This guideline will assist judges in making these difficult assessments, increase consistency in sentencing across Scotland and provide a clearer understanding for all involved as to how sentencing decisions are made.

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In order to make the draft guideline as concise, accessible, and easy to understand as possible for both the courts and the public, the Scottish Sentencing Council has carefully considered its structure.

The death by driving draft guideline provides a set of three steps for each of the offences. A table at step one (or two tables for offences of causing death by careless driving when under the influence of drink or drugs) lists features to be considered in the case based on their level of seriousness (A, B, or C). A table at step two sets out sentencing ranges for each level of seriousness. A table at step three lists factors which may aggravate (increase) or mitigate (reduce) the seriousness. In some cases this may move the headline sentence outside of the range selected from the second table.

For example, in relation to causing death by dangerous driving, level A seriousness would include prolonged and deliberate bad driving with a disregard for the danger being caused to others; level B would include driving that created a substantial risk of danger to others; and level C would include a single dangerous manoeuvre which created significant risk of danger to others.

The table at step two provides sentencing ranges for causing death by dangerous driving at seven to 12 years’ imprisonment at level A; four to seven years’ imprisonment at level B; and two to five years’ imprisonment at level C.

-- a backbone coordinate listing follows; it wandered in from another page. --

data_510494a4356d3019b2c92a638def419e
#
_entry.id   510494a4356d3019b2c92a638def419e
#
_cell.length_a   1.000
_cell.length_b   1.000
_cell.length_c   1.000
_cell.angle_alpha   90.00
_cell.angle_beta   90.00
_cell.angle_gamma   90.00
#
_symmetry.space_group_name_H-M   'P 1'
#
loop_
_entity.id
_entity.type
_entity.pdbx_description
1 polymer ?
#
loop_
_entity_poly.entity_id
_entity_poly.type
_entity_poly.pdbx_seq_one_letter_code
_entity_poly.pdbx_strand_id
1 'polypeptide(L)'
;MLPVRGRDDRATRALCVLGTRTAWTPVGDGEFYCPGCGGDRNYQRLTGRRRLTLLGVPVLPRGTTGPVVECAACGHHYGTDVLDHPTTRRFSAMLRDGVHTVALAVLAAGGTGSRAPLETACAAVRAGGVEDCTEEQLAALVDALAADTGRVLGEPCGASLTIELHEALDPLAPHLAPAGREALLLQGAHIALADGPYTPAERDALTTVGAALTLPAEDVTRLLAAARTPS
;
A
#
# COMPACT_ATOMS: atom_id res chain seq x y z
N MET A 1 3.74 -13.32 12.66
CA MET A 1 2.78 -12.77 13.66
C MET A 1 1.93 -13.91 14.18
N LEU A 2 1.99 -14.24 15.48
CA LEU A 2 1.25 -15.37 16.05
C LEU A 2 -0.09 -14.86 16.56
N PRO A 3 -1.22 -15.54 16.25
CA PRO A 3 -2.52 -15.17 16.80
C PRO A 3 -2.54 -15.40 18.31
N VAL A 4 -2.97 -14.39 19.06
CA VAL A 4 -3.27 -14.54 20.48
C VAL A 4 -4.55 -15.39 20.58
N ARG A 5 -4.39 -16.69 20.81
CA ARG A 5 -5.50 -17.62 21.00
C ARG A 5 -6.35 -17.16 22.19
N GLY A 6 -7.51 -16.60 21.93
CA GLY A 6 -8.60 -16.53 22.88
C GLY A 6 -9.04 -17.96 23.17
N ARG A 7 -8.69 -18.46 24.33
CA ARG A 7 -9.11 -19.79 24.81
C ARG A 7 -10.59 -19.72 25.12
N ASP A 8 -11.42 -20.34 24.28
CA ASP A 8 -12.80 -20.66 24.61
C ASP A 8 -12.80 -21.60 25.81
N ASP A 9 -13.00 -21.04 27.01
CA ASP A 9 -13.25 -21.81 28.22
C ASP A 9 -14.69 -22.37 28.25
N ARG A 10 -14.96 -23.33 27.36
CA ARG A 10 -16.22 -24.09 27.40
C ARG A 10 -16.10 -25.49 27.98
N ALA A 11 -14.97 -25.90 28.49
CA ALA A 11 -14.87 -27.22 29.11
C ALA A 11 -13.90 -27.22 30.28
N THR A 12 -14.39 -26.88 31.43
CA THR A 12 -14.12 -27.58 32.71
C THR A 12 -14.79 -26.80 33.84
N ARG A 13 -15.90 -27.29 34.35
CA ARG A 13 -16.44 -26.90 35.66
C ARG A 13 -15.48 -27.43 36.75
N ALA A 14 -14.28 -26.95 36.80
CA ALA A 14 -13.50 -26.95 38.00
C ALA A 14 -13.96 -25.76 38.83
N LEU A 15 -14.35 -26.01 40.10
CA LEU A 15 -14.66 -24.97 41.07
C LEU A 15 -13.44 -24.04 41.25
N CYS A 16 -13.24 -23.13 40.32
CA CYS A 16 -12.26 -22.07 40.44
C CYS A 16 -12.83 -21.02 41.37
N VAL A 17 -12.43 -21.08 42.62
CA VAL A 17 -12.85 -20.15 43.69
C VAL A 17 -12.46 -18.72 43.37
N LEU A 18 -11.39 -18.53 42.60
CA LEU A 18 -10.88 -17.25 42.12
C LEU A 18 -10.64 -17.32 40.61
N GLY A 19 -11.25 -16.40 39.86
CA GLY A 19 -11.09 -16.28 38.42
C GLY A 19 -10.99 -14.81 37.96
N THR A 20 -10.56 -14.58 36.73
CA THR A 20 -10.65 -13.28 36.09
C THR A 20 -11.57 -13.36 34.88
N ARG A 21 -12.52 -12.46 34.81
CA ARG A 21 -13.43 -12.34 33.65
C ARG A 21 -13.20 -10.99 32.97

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The table at step three lists factors which may aggravate or mitigate the seriousness of the offence such as the offender having previous convictions (aggravating factor) or a previously good driving record (mitigating factor).

In drafting this guideline – and indeed all of our guidelines – the Scottish Sentencing Council has conducted research and engaged extensively with justice organisations and interested groups. This is because we aim to make all of our guidelines useful, and informative. Each guideline will become part of the Scottish criminal justice system and will have real effects on the people involved in criminal cases. It is important that we do what is necessary to get them right.

As such, we are now seeking your views on our draft death by driving guideline to ensure it is fit for purpose. This guideline will serve as a template for the structure and approach of the council’s future offence guidelines, so it is vital that we hear a wide range of views. We will carefully consider every response that we receive before finalising the guideline and I would urge all those who are interested to take part.

A consultation paper is available on the council’s website, along with the draft guideline and a draft impact assessment. The consultation paper sets out the background to the draft guideline, explains the reasons for the approach taken, and asks a number of questions to seek views. The consultation will be open until Tuesday, November 22.